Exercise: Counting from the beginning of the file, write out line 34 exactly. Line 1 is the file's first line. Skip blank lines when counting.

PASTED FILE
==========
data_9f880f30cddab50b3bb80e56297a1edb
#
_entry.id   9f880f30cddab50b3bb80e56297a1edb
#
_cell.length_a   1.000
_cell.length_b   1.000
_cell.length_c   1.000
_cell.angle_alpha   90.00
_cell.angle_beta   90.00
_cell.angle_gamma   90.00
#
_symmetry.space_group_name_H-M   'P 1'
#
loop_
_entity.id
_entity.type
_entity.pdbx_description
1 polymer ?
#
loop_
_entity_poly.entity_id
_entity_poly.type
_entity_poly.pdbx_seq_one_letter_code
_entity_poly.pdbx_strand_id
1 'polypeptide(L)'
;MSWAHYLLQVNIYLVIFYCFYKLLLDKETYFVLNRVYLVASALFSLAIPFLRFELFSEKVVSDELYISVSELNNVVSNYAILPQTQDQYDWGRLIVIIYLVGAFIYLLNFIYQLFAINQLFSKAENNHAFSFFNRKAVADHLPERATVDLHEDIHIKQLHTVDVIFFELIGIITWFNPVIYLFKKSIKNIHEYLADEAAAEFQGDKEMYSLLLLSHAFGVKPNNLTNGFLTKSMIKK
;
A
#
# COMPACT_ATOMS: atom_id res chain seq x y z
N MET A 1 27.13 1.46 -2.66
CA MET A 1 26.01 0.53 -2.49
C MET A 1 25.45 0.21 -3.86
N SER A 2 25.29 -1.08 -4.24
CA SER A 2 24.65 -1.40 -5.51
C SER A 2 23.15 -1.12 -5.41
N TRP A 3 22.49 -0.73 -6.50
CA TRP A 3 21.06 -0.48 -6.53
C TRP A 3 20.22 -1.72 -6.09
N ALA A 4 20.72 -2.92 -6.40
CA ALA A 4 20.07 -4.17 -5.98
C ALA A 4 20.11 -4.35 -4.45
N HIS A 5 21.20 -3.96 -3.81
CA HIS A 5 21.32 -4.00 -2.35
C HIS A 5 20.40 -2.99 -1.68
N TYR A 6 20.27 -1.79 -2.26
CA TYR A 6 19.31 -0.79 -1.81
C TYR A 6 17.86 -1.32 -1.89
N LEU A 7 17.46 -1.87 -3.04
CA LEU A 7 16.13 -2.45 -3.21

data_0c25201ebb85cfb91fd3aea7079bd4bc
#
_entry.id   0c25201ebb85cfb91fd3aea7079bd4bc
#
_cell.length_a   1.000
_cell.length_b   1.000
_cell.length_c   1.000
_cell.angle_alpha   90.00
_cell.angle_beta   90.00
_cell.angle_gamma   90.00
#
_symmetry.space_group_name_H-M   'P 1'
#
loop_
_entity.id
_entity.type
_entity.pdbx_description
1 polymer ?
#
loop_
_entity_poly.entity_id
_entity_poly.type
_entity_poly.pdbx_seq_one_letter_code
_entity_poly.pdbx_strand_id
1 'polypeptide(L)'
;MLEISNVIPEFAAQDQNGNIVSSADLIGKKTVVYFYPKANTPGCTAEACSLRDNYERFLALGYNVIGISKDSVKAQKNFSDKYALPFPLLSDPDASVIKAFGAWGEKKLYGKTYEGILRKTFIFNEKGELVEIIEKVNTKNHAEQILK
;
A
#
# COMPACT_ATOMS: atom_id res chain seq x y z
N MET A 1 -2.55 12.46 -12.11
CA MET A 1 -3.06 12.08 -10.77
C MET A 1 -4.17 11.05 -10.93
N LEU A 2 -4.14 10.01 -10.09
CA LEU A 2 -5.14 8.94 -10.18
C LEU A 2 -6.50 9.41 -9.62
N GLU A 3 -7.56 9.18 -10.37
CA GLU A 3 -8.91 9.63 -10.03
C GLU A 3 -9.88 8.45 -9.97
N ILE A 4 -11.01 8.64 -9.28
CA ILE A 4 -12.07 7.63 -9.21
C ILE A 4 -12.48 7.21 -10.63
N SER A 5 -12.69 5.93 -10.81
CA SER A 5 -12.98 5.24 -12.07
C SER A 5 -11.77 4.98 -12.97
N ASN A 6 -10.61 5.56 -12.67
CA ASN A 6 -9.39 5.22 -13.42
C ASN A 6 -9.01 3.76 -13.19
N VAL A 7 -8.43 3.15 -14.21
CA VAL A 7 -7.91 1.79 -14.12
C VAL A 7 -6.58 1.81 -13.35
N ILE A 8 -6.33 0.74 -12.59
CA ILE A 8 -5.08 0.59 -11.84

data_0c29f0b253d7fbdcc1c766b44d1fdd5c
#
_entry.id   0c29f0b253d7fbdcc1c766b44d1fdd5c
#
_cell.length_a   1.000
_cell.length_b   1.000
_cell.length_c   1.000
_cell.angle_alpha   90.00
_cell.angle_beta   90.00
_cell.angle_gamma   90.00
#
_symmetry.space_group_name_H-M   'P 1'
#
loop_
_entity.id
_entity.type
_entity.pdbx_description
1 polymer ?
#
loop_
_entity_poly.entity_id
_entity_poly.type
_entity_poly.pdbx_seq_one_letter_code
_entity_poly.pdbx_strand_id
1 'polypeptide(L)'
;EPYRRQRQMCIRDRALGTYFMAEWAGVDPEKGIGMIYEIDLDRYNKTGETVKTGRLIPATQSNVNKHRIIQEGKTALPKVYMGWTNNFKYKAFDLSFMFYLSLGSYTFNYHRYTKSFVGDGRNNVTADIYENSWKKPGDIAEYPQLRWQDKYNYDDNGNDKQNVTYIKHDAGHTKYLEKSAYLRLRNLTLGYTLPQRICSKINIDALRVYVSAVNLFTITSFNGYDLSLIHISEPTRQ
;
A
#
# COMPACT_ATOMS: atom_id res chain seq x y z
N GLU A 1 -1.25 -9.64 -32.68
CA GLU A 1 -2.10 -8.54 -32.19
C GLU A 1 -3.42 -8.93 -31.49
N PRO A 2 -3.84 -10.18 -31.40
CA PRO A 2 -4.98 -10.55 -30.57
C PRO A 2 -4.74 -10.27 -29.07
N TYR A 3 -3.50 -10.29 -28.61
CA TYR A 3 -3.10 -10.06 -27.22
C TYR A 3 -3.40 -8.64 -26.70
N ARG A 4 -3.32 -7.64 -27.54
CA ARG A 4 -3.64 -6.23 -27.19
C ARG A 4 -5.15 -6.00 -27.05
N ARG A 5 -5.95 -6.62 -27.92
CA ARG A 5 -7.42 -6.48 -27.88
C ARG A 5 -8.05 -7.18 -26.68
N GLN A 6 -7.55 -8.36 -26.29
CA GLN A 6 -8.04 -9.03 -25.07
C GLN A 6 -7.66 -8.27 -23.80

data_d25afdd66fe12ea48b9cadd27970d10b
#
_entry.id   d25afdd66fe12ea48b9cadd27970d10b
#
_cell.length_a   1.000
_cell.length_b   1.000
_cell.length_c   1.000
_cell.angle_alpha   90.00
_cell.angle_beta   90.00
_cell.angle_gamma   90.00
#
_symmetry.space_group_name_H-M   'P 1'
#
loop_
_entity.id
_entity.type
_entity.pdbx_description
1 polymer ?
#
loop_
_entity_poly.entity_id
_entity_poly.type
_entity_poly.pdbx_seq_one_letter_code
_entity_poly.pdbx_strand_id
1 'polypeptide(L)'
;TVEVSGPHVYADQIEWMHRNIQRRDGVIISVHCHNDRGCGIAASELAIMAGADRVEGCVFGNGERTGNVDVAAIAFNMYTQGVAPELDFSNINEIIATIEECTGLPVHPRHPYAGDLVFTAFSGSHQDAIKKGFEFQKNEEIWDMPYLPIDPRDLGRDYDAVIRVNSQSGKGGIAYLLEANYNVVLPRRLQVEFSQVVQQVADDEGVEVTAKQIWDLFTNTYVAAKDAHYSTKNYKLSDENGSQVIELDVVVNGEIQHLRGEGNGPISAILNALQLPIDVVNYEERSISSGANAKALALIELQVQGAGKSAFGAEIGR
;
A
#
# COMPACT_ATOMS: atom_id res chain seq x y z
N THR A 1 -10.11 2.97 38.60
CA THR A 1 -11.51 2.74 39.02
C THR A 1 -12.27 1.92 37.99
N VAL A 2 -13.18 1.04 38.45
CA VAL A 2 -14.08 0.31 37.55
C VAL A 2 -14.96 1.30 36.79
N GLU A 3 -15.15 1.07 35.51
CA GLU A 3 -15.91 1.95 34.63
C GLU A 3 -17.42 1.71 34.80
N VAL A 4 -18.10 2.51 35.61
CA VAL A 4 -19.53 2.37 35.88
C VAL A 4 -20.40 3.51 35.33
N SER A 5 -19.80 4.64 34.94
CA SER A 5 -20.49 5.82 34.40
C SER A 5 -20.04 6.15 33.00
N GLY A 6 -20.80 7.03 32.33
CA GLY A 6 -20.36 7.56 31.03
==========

N SER A 2 25.29 -1.08 -4.24